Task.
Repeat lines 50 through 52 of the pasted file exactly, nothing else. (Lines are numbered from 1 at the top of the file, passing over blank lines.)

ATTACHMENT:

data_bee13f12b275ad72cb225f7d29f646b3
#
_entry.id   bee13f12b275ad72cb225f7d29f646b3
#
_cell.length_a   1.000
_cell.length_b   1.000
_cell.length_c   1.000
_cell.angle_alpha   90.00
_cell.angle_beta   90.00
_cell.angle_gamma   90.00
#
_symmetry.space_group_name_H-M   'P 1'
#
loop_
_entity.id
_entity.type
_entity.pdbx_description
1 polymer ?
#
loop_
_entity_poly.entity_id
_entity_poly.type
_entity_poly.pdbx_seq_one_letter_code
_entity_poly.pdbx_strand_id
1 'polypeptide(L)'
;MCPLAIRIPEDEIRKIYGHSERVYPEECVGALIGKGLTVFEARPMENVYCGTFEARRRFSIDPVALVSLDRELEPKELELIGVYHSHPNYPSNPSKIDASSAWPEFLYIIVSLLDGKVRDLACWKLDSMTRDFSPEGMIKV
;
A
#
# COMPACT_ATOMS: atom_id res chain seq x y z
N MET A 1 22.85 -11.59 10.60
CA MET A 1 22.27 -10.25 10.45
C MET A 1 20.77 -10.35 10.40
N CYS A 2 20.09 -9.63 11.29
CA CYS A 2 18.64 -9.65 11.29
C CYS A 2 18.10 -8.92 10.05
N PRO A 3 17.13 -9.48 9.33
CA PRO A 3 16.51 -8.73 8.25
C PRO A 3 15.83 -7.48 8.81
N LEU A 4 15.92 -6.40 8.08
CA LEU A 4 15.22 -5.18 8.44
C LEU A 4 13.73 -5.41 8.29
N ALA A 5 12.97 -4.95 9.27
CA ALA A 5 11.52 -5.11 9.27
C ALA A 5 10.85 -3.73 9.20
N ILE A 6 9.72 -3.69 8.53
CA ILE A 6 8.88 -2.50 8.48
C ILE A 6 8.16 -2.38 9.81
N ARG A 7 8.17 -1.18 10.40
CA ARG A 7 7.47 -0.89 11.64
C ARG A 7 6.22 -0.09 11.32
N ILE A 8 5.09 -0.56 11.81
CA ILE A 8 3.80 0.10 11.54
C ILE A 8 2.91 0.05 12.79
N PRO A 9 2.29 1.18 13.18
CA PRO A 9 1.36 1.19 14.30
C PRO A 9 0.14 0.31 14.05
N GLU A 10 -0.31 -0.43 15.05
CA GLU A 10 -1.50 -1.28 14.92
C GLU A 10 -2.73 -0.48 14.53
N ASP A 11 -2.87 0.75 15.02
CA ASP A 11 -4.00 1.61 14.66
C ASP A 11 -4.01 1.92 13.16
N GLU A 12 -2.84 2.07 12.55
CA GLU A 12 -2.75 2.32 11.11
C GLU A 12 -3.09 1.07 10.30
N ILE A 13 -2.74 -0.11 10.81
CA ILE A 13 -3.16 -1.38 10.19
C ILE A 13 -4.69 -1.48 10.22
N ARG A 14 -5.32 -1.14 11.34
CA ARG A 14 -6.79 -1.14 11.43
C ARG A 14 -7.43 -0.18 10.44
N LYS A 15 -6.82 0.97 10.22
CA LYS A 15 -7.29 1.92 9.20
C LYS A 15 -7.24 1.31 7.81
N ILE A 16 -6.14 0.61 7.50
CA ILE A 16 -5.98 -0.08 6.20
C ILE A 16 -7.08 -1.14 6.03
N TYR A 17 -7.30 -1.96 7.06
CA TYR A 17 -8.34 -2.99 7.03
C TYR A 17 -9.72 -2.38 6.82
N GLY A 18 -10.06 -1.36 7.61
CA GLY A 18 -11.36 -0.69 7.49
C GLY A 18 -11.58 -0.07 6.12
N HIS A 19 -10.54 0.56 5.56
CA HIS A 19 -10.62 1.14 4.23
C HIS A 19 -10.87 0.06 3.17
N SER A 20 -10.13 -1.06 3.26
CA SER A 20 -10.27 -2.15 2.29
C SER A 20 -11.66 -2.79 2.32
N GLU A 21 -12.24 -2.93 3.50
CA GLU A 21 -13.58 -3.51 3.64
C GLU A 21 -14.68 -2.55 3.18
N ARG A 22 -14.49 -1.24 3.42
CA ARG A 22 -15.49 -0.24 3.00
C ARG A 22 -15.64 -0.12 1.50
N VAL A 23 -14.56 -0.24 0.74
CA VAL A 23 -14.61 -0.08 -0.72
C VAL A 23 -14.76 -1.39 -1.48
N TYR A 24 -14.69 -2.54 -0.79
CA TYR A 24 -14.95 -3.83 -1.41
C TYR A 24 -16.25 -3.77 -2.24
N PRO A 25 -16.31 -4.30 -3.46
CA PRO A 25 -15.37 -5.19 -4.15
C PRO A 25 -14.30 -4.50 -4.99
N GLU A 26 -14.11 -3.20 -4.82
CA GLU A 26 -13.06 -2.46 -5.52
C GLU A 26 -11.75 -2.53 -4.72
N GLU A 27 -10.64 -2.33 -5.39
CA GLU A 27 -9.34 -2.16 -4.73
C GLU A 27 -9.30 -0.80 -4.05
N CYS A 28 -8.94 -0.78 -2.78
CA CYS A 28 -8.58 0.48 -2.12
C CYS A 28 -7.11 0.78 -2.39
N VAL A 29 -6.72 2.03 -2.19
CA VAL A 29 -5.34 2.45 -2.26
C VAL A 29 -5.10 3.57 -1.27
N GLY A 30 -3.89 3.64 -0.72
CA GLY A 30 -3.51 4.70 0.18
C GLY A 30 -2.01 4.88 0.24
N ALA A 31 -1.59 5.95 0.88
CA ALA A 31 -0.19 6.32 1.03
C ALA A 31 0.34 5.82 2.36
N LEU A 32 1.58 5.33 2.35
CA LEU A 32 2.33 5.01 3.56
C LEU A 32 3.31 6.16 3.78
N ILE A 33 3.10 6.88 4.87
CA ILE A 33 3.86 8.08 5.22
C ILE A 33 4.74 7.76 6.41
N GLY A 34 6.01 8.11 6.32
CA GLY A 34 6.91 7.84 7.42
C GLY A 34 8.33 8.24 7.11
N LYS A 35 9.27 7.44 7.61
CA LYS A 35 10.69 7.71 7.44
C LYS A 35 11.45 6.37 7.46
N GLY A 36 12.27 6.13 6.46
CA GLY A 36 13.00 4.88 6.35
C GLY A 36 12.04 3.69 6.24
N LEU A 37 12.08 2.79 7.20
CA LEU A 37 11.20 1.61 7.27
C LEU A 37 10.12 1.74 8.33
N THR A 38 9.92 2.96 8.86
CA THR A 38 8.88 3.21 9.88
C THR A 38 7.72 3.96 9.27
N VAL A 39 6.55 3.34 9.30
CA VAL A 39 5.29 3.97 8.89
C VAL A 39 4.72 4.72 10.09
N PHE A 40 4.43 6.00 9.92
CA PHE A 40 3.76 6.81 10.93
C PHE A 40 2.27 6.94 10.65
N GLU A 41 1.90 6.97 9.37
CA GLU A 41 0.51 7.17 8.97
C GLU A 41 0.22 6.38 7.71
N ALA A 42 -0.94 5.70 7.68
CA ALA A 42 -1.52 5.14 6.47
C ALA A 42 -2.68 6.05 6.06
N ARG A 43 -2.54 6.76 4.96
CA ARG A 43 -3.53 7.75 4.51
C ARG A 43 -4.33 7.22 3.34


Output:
CA ARG A 7 7.47 -0.89 11.64
C ARG A 7 6.22 -0.09 11.32
N ILE A 8 5.09 -0.56 11.81